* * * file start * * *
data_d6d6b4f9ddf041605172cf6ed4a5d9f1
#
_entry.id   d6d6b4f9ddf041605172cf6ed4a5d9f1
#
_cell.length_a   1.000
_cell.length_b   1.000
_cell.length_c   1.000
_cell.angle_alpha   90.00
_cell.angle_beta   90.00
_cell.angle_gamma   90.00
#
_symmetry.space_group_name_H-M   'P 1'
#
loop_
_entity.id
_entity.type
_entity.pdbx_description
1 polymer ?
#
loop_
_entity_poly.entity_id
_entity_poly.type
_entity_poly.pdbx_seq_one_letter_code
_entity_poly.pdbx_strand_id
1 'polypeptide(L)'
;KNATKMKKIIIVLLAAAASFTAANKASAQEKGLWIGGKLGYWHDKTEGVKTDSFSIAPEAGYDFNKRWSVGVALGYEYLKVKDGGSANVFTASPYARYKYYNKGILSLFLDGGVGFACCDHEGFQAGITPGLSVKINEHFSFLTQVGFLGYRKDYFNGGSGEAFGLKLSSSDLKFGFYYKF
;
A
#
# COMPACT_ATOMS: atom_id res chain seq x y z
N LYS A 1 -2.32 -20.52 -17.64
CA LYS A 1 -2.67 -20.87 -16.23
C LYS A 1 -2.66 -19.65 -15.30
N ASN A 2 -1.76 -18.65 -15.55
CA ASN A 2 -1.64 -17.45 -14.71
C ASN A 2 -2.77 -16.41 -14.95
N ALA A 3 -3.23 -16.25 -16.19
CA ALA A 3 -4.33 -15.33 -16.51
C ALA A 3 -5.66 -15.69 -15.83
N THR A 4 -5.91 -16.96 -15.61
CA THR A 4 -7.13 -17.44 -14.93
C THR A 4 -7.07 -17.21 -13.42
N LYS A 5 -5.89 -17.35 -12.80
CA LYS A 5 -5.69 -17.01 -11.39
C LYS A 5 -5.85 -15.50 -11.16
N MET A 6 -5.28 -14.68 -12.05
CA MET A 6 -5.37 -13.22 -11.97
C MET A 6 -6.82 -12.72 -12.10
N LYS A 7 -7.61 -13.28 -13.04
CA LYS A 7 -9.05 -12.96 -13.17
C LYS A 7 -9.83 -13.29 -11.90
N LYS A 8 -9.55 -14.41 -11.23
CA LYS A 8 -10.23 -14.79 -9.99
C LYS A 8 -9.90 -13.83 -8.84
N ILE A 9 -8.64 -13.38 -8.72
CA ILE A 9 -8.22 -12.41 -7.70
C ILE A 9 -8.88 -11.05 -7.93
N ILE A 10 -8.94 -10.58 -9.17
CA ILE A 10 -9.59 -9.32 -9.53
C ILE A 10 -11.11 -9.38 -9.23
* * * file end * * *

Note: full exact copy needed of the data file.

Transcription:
data_d6d6b4f9ddf041605172cf6ed4a5d9f1
#
_entry.id   d6d6b4f9ddf041605172cf6ed4a5d9f1
#
_cell.length_a   1.000
_cell.length_b   1.000
_cell.length_c   1.000
_cell.angle_alpha   90.00
_cell.angle_beta   90.00
_cell.angle_gamma   90.00
#
_symmetry.space_group_name_H-M   'P 1'
#
loop_
_entity.id
_entity.type
_entity.pdbx_description
1 polymer ?
#
loop_
_entity_poly.entity_id
_entity_poly.type
_entity_poly.pdbx_seq_one_letter_code
_entity_poly.pdbx_strand_id
1 'polypeptide(L)'
;KNATKMKKIIIVLLAAAASFTAANKASAQEKGLWIGGKLGYWHDKTEGVKTDSFSIAPEAGYDFNKRWSVGVALGYEYLKVKDGGSANVFTASPYARYKYYNKGILSLFLDGGVGFACCDHEGFQAGITPGLSVKINEHFSFLTQVGFLGYRKDYFNGGSGEAFGLKLSSSDLKFGFYYKF
;
A
#
# COMPACT_ATOMS: atom_id res chain seq x y z
N LYS A 1 -2.32 -20.52 -17.64
CA LYS A 1 -2.67 -20.87 -16.23
C LYS A 1 -2.66 -19.65 -15.30
N ASN A 2 -1.76 -18.65 -15.55
CA ASN A 2 -1.64 -17.45 -14.71
C ASN A 2 -2.77 -16.41 -14.95
N ALA A 3 -3.23 -16.25 -16.19
CA ALA A 3 -4.33 -15.33 -16.51
C ALA A 3 -5.66 -15.69 -15.83
N THR A 4 -5.91 -16.96 -15.61
CA THR A 4 -7.13 -17.44 -14.93
C THR A 4 -7.07 -17.21 -13.42
N LYS A 5 -5.89 -17.35 -12.80
CA LYS A 5 -5.69 -17.01 -11.39
C LYS A 5 -5.85 -15.50 -11.16
N MET A 6 -5.28 -14.68 -12.05
CA MET A 6 -5.37 -13.22 -11.97
C MET A 6 -6.82 -12.72 -12.10
N LYS A 7 -7.61 -13.28 -13.04
CA LYS A 7 -9.05 -12.96 -13.17
C LYS A 7 -9.83 -13.29 -11.90
N LYS A 8 -9.55 -14.41 -11.23
CA LYS A 8 -10.23 -14.79 -9.99
C LYS A 8 -9.90 -13.83 -8.84
N ILE A 9 -8.64 -13.38 -8.72
CA ILE A 9 -8.22 -12.41 -7.70
C ILE A 9 -8.88 -11.05 -7.93
N ILE A 10 -8.94 -10.58 -9.17
CA ILE A 10 -9.59 -9.32 -9.53
C ILE A 10 -11.11 -9.38 -9.23